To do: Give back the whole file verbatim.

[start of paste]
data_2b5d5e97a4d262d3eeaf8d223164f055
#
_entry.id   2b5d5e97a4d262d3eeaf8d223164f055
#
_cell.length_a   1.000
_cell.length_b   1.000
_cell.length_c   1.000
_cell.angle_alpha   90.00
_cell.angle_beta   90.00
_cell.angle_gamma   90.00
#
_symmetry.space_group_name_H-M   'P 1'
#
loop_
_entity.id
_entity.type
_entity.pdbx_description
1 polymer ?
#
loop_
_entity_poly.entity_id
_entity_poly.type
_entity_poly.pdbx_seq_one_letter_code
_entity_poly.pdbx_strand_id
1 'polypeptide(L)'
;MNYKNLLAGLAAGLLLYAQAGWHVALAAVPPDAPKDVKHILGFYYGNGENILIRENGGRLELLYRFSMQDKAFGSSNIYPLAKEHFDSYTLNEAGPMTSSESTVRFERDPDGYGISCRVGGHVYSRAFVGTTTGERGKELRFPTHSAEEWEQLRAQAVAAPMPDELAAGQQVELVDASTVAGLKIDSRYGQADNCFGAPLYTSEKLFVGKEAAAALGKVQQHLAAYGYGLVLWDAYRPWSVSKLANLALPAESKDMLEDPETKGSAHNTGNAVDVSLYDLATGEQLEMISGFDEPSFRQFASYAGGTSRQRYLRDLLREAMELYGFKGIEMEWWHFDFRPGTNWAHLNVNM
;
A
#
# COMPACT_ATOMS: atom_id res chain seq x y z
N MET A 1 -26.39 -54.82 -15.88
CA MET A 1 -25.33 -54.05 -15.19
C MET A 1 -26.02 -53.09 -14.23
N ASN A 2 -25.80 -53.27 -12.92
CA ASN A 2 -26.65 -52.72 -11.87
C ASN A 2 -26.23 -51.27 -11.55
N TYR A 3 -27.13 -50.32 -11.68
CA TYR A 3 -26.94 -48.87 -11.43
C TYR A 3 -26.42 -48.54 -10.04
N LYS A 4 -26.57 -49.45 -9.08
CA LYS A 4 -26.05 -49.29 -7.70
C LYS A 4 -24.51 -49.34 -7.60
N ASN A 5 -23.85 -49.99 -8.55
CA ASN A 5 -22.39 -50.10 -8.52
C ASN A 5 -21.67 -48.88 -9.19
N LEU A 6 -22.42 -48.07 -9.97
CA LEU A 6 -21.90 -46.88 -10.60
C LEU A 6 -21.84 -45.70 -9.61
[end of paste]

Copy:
data_2b5d5e97a4d262d3eeaf8d223164f055
#
_entry.id   2b5d5e97a4d262d3eeaf8d223164f055
#
_cell.length_a   1.000
_cell.length_b   1.000
_cell.length_c   1.000
_cell.angle_alpha   90.00
_cell.angle_beta   90.00
_cell.angle_gamma   90.00
#
_symmetry.space_group_name_H-M   'P 1'
#
loop_
_entity.id
_entity.type
_entity.pdbx_description
1 polymer ?
#
loop_
_entity_poly.entity_id
_entity_poly.type
_entity_poly.pdbx_seq_one_letter_code
_entity_poly.pdbx_strand_id
1 'polypeptide(L)'
;MNYKNLLAGLAAGLLLYAQAGWHVALAAVPPDAPKDVKHILGFYYGNGENILIRENGGRLELLYRFSMQDKAFGSSNIYPLAKEHFDSYTLNEAGPMTSSESTVRFERDPDGYGISCRVGGHVYSRAFVGTTTGERGKELRFPTHSAEEWEQLRAQAVAAPMPDELAAGQQVELVDASTVAGLKIDSRYGQADNCFGAPLYTSEKLFVGKEAAAALGKVQQHLAAYGYGLVLWDAYRPWSVSKLANLALPAESKDMLEDPETKGSAHNTGNAVDVSLYDLATGEQLEMISGFDEPSFRQFASYAGGTSRQRYLRDLLREAMELYGFKGIEMEWWHFDFRPGTNWAHLNVNM
;
A
#
# COMPACT_ATOMS: atom_id res chain seq x y z
N MET A 1 -26.39 -54.82 -15.88
CA MET A 1 -25.33 -54.05 -15.19
C MET A 1 -26.02 -53.09 -14.23
N ASN A 2 -25.80 -53.27 -12.92
CA ASN A 2 -26.65 -52.72 -11.87
C ASN A 2 -26.23 -51.27 -11.55
N TYR A 3 -27.13 -50.32 -11.68
CA TYR A 3 -26.94 -48.87 -11.43
C TYR A 3 -26.42 -48.54 -10.04
N LYS A 4 -26.57 -49.45 -9.08
CA LYS A 4 -26.05 -49.29 -7.70
C LYS A 4 -24.51 -49.34 -7.60
N ASN A 5 -23.85 -49.99 -8.55
CA ASN A 5 -22.39 -50.10 -8.52
C ASN A 5 -21.67 -48.88 -9.19
N LEU A 6 -22.42 -48.07 -9.97
CA LEU A 6 -21.90 -46.88 -10.60
C LEU A 6 -21.84 -45.70 -9.61